The Flaws of the Dream Argument

Topics: Dream

Throughout Meditations on First Philosophy, Descartes proposes a series of doubts he has about the ordinary experience of humans as well as science. In Meditation One, Descartes claims that he wants to reject, or try to reject, all of his beliefs. By doing so, he hopes to make a foundation that is completely certain on which he can build his arguments that combat the doubts. He does so by establishing why one of his beliefs is inaccurate, then explaining how this change will impact his life.

One of Descartes’ doubts pertains to whether or not people can trust their senses. In order to discuss the certainty of senses, he presents the dream argument. Descartes argues that dreams are vivid and are made of past experiences and things that are familiar.

Therefore, there are times where one is unable to tell the difference between dreaming and reality. As a result, dreams pose a threat to knowledge as there are “no definitive signs by which to distinguish from being awake to being asleep”.

This argument serves as a mechanism to evaluate the external world as well as the certainty of sensory judgments. The phenomenon of dreaming is used as key evidence for the skeptical hypothesis that everything we currently believe to be true could be false and generated by a dream. However, Descartes’s dream argument is inherently flawed in his understanding of one’s ordinary experience and the failure to identify certain distinctions between dreams and reality.

In the discussion of one’s ordinary experience and whether the physical objects around him are real or not, Descartes fails to address the role of critical thinking.

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He approaches this question by evaluating a physical object: wax. He observes a piece of fresh wax and a pieced of melted wax and recognizes that every single sensible quality has changed. Yet, in the end, he is able to understand that both forms of the physical object are wax. Descartes argues that he does not understand physical things because of sense, but rather because of his thinking, intellect, and mind. He claims that his understanding of the wax was “not achieved by the faculty of imagination”. He suggests that one cannot rely on a sense for certainty, but instead must trust their mind.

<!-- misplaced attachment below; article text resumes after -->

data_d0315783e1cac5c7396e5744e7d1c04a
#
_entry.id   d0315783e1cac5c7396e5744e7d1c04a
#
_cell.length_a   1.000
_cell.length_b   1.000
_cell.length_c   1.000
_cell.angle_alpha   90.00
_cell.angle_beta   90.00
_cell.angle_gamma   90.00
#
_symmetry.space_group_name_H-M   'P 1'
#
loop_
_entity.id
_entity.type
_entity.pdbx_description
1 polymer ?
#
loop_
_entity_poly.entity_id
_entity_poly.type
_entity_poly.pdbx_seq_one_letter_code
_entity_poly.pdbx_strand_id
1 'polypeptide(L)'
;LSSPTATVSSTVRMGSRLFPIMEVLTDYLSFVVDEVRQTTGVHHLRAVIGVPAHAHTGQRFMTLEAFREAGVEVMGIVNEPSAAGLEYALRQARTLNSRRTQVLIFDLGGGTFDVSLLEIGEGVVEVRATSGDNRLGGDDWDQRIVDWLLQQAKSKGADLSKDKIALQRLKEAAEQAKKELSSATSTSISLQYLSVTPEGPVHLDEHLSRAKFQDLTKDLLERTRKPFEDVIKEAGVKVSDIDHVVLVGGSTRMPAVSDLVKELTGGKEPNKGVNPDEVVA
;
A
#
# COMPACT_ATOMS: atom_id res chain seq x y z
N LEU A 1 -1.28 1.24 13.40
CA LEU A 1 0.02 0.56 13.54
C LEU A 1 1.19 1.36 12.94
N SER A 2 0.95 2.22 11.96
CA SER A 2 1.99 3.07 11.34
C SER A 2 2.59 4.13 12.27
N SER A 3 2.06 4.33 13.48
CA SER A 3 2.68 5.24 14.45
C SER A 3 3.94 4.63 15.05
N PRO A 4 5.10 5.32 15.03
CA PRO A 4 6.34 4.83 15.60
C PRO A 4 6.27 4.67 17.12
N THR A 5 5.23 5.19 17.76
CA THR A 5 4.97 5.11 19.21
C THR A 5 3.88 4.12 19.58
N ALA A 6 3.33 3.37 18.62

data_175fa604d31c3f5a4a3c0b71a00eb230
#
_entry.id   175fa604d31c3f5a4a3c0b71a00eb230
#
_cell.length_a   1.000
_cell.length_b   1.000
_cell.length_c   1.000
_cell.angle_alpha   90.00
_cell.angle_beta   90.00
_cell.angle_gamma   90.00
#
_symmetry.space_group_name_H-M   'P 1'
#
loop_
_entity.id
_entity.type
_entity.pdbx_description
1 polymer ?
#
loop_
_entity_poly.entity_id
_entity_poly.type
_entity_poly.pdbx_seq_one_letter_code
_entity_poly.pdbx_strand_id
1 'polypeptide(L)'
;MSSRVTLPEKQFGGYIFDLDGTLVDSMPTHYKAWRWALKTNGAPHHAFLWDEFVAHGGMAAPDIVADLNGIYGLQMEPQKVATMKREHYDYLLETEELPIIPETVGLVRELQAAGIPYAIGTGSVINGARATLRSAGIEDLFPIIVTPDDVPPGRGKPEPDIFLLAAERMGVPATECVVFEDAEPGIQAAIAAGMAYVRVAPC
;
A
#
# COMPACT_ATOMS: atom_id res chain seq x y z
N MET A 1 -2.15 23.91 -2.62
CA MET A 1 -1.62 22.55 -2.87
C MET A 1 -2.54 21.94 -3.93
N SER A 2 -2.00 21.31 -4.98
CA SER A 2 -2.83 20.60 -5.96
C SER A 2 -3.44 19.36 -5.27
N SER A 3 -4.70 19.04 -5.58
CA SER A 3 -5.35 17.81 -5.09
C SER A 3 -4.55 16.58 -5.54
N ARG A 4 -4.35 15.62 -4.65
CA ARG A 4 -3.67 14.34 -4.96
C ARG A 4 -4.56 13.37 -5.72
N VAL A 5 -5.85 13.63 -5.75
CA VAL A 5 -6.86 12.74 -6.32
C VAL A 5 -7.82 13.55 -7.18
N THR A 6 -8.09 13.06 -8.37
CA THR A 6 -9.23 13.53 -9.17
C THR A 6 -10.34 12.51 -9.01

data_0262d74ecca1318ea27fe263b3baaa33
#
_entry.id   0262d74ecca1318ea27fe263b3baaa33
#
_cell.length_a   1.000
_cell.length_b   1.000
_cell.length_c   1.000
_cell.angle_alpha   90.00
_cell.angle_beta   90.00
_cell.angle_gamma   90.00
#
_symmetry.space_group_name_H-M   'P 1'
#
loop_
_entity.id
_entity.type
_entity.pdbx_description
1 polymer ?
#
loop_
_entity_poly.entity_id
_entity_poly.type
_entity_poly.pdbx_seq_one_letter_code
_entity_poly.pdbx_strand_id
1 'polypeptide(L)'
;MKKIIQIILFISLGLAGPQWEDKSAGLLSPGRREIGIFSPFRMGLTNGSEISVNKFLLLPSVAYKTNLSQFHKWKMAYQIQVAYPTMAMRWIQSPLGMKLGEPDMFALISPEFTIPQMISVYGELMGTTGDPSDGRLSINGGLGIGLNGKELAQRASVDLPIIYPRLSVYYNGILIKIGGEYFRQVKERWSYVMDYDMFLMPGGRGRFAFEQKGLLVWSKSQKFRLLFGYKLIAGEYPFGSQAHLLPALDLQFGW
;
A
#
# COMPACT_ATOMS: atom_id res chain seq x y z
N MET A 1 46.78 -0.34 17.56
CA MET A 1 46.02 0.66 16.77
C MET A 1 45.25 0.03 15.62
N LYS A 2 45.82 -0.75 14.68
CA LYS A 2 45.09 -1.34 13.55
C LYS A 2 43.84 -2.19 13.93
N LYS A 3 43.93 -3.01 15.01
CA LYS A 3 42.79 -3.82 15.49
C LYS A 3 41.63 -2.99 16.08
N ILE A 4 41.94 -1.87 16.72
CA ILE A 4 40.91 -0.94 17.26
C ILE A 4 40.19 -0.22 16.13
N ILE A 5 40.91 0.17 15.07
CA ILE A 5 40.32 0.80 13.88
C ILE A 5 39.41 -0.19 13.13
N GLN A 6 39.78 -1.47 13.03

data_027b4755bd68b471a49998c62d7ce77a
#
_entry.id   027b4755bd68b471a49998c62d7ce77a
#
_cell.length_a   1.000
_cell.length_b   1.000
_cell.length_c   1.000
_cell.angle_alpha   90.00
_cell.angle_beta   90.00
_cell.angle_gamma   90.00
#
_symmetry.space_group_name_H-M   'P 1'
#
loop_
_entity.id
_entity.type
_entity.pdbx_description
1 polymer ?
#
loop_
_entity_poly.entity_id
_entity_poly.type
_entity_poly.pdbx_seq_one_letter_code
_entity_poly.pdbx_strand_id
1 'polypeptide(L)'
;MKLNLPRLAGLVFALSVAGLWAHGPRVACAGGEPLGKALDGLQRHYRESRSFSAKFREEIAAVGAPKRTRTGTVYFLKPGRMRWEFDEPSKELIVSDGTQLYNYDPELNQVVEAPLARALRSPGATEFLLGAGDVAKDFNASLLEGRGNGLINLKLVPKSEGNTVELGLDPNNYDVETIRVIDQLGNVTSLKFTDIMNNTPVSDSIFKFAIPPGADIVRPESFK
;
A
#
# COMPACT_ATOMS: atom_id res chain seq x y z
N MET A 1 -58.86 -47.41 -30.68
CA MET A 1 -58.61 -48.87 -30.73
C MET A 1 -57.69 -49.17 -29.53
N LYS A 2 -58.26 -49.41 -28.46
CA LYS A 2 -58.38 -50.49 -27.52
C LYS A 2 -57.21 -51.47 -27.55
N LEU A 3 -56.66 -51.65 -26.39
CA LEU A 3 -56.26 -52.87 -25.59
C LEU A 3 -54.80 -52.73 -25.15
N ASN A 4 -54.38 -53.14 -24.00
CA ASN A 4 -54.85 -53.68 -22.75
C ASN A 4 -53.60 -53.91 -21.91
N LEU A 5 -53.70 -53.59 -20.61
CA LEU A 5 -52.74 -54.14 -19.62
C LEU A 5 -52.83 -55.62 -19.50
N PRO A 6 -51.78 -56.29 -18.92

In order to understand that the physical object—wax—is real, Descartes had to use critical thinking skills. He had to understand what the object was and recognize that regardless of the state of matter it was in, it continued to be wax. Descartes fails to address the fact that this deductive reasoning can only be used in reality. In order to think critically about an object and the certainty of it, Descartes must be awake. In relation to dreams, in reality, one can think about dreams by using their intellect and imagination; one can rationally understand what a dream is and the types of things one dreams about. However, when someone is dreaming, they are not able to critically think about reality or understand what reality is. Critical thinking is a key aspect of decision-making, which is only present in reality.

Descartes does not take into account the role of imagination in the distinction between dreams and reality. When dreaming, people often create situations that are not plausible or are make-belief. Consequently, dreams are a series of imagined scenarios. While Descartes is correct in his assertion that dreams incorporate past experiences, he fails to address the fact that, when dreaming, people often surpass these experiences and create and imagine new ones. In an attempt to explain the difficulties of distinguishing between dream and reality, Descartes focuses on two experiences. First, he describes a situation wherein which he is sitting next to the fire and wearing his winter dressing gown. Next, he is sitting next to the fire and wearing his winter dressing gown, but he is imagining this scenario in a dream. In this second scenario, he is “lying undressed in bed”